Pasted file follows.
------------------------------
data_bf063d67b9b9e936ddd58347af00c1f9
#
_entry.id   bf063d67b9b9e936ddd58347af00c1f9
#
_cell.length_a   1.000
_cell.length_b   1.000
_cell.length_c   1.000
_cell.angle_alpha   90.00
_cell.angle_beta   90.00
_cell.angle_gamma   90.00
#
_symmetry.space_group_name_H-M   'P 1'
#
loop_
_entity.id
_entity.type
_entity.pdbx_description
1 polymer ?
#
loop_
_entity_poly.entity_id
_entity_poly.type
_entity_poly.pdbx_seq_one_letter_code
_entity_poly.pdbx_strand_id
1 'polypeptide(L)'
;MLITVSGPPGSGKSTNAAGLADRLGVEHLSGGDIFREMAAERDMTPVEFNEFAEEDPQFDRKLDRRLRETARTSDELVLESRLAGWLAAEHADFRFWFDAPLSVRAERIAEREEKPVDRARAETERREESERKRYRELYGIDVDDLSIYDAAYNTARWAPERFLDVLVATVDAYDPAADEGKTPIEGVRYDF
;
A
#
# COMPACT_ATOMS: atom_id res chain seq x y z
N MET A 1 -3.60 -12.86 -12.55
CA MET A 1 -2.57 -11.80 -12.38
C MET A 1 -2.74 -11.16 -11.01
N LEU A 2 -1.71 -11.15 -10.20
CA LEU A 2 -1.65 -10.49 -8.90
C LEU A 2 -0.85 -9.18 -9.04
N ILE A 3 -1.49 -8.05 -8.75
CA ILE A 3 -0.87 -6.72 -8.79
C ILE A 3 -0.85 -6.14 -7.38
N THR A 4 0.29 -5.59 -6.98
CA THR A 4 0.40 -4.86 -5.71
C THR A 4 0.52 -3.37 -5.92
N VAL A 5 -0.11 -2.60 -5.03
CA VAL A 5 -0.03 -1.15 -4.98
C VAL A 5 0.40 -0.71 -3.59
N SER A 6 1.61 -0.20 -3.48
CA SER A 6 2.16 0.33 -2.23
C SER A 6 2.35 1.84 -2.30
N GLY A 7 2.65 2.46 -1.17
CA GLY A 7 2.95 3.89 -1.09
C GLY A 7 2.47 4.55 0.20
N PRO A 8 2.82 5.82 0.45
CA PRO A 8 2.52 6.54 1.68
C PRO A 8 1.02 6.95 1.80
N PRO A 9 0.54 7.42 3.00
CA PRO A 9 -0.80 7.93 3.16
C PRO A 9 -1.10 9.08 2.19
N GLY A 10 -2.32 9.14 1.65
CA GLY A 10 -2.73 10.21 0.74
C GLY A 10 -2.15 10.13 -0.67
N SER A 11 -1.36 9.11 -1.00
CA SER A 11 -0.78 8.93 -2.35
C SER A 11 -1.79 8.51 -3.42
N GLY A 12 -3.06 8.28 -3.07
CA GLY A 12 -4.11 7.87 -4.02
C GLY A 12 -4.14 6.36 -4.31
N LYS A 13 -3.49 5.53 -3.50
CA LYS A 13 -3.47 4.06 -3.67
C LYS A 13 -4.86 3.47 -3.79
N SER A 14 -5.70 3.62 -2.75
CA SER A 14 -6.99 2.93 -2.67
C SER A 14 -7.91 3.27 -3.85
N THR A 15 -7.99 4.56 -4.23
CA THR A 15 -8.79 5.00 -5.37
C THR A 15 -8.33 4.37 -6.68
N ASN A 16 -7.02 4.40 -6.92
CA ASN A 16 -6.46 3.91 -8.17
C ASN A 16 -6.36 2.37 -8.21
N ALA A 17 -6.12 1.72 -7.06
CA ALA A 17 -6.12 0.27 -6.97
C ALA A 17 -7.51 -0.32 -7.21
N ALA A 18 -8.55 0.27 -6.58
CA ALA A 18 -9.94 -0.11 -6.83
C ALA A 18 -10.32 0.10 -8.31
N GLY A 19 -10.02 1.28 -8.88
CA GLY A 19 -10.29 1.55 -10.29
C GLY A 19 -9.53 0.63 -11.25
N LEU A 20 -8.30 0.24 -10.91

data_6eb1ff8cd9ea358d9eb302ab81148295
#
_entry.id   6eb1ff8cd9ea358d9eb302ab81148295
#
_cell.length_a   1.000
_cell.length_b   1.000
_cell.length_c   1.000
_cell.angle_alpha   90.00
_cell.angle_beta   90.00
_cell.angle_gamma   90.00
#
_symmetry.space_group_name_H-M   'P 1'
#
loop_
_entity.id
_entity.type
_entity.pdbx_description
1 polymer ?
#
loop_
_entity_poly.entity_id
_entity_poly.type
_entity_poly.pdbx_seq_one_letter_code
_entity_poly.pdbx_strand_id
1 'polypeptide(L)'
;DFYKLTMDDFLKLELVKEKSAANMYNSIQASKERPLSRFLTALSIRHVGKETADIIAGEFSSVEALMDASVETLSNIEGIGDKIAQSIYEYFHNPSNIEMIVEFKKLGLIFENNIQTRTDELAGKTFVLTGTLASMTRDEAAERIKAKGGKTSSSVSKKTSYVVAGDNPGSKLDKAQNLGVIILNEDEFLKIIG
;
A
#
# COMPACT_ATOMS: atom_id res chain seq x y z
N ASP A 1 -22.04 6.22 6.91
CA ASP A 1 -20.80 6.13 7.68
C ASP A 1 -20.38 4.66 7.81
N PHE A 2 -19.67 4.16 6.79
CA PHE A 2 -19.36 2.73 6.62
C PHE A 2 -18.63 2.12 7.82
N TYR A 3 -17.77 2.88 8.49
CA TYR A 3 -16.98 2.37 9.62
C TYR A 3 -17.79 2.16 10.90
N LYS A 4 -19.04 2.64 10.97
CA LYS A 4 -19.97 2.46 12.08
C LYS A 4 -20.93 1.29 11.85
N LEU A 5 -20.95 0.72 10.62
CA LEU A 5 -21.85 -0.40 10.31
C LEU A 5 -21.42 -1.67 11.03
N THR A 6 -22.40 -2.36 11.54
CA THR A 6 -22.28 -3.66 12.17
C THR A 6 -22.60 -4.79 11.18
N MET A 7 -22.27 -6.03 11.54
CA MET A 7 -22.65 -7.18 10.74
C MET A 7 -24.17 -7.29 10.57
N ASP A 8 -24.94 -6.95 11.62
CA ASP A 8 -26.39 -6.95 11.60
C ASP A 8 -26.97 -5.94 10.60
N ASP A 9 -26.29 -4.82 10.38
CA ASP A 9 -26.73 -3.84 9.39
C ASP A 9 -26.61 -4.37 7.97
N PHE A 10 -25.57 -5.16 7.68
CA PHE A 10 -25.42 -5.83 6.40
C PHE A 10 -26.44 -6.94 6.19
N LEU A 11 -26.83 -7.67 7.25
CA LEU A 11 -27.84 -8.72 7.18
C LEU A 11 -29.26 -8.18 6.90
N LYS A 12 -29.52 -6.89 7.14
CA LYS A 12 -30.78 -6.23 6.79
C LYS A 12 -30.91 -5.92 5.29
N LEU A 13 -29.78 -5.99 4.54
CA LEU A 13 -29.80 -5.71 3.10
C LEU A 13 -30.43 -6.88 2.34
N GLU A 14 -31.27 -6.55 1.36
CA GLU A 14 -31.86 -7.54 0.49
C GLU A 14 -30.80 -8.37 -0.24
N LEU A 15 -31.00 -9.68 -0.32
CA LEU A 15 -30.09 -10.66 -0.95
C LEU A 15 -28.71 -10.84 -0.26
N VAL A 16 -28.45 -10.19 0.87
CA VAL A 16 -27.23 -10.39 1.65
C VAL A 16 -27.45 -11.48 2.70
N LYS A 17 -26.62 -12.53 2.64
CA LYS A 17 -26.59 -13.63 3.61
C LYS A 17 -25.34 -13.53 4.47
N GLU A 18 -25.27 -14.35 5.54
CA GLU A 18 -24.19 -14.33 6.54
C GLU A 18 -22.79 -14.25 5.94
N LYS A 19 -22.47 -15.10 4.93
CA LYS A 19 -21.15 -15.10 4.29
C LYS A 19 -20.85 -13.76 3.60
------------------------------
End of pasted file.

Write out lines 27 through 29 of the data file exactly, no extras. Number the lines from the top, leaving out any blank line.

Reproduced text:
;
A
#